If Only It Were True is a pretty spiffy novel by Marc Levy which I bought several years ago. It was subsequently made into a Hollywood movie (Just Like Heaven, with Reese Witherspoon and Mark Ruffalo), and a Bollywood movie (I See You, with Vipasha Agarwal and Arjun Rampal).

I’ve mentioned I See You before, and I’ve put out a full-fledged review elsewhere. But this cover does capture one basic fact: no one can see the spirit of the young lady who’s been left for dead.

Comments off

Something worth remembering

Rodd Thunderheart, author of the novel See Through Love, has prepared a meme which we might want to take to, um, heart:

It's no reflection on you

Then again, that’s an awfully tiny waist.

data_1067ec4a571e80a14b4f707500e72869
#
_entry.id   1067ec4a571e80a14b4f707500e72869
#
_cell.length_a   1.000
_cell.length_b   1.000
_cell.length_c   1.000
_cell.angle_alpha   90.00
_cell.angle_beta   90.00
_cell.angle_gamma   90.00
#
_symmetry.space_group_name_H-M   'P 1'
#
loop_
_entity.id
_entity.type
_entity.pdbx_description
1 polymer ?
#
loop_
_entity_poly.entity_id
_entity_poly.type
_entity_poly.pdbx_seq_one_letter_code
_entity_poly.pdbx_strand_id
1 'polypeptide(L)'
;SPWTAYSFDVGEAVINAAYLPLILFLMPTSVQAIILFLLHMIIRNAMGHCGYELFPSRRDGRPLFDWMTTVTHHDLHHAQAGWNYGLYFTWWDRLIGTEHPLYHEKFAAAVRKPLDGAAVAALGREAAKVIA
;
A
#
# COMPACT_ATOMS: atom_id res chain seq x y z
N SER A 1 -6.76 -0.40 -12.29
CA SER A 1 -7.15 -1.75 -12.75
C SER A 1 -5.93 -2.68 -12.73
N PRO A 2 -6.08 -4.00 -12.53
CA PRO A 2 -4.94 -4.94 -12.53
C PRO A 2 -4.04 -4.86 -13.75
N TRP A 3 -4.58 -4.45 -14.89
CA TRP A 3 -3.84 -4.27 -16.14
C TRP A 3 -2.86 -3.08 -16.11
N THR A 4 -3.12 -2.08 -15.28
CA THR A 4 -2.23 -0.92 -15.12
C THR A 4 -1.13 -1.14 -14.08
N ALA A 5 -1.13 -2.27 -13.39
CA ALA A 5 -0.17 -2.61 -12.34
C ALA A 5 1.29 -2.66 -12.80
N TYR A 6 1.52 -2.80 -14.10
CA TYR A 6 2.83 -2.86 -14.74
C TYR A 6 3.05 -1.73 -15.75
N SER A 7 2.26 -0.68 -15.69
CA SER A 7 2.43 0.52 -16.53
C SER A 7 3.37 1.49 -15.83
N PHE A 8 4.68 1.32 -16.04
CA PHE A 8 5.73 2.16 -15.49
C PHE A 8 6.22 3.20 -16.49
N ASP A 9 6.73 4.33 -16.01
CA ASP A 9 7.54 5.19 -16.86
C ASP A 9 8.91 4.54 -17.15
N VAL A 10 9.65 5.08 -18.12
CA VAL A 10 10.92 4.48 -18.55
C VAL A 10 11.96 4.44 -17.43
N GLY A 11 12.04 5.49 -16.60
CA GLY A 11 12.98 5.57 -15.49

Comments off

We’ll see about that

Coach Daddy asked: “If you could be invisible for a week, what would you do?” Difficulty: you have to describe it in six words.

Fifty-one answers were singled out for the article, and I think this was my favorite:

32. Enjoy not being asked for anything.

Passive rather than active, but attractive just the same.

1 comment

Ignore the name for a moment

This has potential as a story:

What happens when you don’t even show up in your selfies?

“IPF” is the Independent Production Fund, which forks out the cash for a few Canadian web series; this was evidently submitted to IPF in the hopes of getting a grant. Perhaps unsurprisingly, I hope they get it.

Update, 30 December: Apparently they got it, because it’s going into production.

Comments off

SPF infinite?

This seems like an awful lot to ask of a sunscreen:

But hey, if it works…

Comments off

And who knew?

Claire Danes shows up at the Met Gala, kinda sorta:

Claire Danes' glow-in-the-dark dress at the 2016 Met Gala

  

Love the dress, but you probably figured that.

Comments off

How depressing